With this entire in mind, it can be safely stated that this path is not a viable option, given the limited use the locomotive will see and the ongoing competition for scarce resources with other projects. Some might even view this option as a veritable "bottomless pit" or "black hole."

The next option would be the acquisition of another diesel engine. Once again, a new or completely "rebuilt" engine would fall way outside the budget. Another choice would be the purchase of an "RTO" or "running take out" engine. In other words, an engine that is operable, and has been or will be removed from an operable locomotive. While this option can be less costly than those discussed previously, this course of action is not without attendant pitfalls.

The EMD GP-9, equipped with the 16-567C engine is one of the most, if not the most, popular locomotives ever to ply the rails. Long ago banished from Class 1 railroad service, this design still enjoys considerable popularity in regional, short line and industrial railroad applications. It is estimated that approximately half of the 4,000 plus units, constructed over forty years ago, are still in service. Many of these GP-9’s have undergone considerable mechanical and electrical upgrades in order to suit modern operating conditions and maintenance practices. Accordingly, pricing for complete locomotives has historically kept up with inflation-so much so that several examples of the GP-9 have been re-sold in excess of their original delivery price!!! In turn, this state-of-affairs maintains ongoing pressure on the supply of spares found in the second-hand market. At any given time, the supply of RTO engines can be limited.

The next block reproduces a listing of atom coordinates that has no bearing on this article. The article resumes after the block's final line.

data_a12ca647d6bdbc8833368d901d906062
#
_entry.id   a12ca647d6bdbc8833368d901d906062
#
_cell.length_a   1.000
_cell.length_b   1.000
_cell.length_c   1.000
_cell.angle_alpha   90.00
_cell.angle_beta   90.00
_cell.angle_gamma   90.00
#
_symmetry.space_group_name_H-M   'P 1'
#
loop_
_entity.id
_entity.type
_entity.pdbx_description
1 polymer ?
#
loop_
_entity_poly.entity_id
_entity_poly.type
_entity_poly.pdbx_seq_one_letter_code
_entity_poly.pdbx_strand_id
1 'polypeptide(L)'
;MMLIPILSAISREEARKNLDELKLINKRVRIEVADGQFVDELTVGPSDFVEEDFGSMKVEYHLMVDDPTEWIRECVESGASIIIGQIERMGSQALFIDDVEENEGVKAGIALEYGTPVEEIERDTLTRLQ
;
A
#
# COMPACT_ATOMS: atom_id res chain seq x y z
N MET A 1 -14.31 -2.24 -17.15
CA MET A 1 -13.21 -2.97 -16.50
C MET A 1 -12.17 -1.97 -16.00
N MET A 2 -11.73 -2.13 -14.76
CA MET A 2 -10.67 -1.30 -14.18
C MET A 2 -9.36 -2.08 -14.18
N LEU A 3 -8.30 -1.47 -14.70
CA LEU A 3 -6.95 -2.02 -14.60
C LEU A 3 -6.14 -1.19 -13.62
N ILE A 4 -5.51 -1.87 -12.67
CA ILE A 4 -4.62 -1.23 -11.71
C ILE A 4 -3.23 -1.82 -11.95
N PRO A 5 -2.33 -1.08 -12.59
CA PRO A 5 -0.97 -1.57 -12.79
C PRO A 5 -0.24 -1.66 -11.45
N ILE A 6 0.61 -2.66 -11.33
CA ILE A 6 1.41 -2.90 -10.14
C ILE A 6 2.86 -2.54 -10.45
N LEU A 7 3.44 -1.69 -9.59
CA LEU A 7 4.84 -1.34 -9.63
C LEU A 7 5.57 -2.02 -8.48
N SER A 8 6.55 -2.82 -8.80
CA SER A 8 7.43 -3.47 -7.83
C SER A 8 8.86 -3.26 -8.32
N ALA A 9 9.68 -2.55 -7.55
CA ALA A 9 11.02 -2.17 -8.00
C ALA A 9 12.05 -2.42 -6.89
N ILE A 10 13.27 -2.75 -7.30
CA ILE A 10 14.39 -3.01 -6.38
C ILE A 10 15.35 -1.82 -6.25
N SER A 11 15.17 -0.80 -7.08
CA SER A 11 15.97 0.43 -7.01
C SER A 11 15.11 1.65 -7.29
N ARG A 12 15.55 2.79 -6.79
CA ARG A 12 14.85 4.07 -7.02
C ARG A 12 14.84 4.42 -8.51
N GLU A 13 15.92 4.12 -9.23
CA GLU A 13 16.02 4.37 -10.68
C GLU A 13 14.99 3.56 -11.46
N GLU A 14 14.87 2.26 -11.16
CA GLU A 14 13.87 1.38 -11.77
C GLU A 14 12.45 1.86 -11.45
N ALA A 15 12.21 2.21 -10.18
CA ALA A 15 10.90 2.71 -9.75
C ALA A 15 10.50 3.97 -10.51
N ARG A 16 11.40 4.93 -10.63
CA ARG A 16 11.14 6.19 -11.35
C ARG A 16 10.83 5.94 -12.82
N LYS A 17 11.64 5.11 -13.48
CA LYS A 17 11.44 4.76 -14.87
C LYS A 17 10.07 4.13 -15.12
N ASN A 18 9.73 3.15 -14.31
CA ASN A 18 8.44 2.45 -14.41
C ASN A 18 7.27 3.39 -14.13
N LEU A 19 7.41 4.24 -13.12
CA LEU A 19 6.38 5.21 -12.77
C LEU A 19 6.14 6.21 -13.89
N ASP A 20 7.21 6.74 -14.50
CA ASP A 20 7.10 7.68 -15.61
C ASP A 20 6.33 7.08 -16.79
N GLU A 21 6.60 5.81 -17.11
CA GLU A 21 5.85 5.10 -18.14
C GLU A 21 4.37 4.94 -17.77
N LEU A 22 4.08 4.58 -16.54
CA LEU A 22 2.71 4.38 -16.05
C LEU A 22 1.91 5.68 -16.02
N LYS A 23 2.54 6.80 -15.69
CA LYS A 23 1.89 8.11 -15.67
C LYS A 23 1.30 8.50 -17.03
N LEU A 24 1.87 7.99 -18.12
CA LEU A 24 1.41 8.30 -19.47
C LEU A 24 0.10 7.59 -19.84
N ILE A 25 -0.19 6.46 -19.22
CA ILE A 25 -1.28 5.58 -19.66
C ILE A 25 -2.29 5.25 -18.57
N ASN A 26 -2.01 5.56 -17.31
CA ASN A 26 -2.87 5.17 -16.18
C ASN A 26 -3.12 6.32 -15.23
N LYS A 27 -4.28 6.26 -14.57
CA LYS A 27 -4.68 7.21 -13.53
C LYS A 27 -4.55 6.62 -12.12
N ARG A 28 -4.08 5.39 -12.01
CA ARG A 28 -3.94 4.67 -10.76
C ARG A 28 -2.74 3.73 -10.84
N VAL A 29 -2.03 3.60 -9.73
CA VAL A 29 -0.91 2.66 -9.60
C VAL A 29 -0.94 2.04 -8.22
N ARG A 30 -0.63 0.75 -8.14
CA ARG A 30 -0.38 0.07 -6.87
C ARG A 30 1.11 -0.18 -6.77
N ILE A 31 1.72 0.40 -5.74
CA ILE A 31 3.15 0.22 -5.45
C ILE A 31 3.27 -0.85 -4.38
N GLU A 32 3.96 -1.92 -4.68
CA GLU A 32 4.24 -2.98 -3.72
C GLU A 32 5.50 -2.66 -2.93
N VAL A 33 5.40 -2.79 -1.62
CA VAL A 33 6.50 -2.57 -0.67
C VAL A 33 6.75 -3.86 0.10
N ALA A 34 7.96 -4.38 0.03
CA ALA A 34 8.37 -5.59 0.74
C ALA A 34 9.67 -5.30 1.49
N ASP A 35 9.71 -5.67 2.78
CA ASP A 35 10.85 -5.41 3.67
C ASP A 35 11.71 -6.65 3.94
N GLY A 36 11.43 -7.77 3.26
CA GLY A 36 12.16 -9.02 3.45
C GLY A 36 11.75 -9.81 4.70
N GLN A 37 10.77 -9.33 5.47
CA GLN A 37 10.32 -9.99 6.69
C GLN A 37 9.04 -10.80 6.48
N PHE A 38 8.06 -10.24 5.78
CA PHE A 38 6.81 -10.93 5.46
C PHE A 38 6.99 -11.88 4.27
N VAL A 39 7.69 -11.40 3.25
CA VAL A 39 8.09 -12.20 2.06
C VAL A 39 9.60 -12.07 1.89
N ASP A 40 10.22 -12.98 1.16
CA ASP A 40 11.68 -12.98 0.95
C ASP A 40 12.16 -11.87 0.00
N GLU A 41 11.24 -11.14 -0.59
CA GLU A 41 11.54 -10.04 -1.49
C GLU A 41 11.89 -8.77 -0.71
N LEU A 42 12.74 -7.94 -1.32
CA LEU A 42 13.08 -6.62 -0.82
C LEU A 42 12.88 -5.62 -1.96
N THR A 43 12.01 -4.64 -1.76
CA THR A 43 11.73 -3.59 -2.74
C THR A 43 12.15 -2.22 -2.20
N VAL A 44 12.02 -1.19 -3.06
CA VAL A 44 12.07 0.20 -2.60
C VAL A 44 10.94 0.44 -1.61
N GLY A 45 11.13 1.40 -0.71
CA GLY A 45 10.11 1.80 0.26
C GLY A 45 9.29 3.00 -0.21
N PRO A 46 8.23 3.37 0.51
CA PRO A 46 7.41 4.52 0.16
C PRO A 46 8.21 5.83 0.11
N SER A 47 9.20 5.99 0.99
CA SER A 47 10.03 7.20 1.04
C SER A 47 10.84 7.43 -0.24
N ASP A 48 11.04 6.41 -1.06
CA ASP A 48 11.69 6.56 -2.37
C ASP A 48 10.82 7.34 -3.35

Yet another issue pertains to the type of warranty (if any) offered by the seller-not to mention shipping and ultimately off-loading at Thomaston Shop. If this sounds like a case of the "moon and stars being in correct alignment" to conclude a successful deal, I wouldn’t argue the point.

A closing thought: Roy D Chapin, Jr., the automotive scion who purchased the Jeep brand for American Motors once said, “Be ready when opportunity comes… Luck is the time where preparation and opportunity meet.”

—Submitted by RMNE Locomotive Staff

Editor's Note: This is the first in a series of posts about the RMNE's ongoing process to rebuild its EMD 567-C engine block in order to return our GP9 1732 back to service. —DRM

Monday, June 8, 2009

Order Board for June 2009

RMNE President Ralph Harris has most of the arrangements completed for this year’s visit by Thomas the Tank Engine and Friends, which remains the largest by far RMNE fund raiser. Nancy Pratt again will be using her organizational skills as the DOWT Crew Dispatcher and is now taking requests for positions. The event will be running 31 July, 1-2 then August 7-9, the usual Friday-Saturday-Sunday schedule. Please contact her as soon as possible at her new e-mail address or tel. 203.579.5930 – Thanks!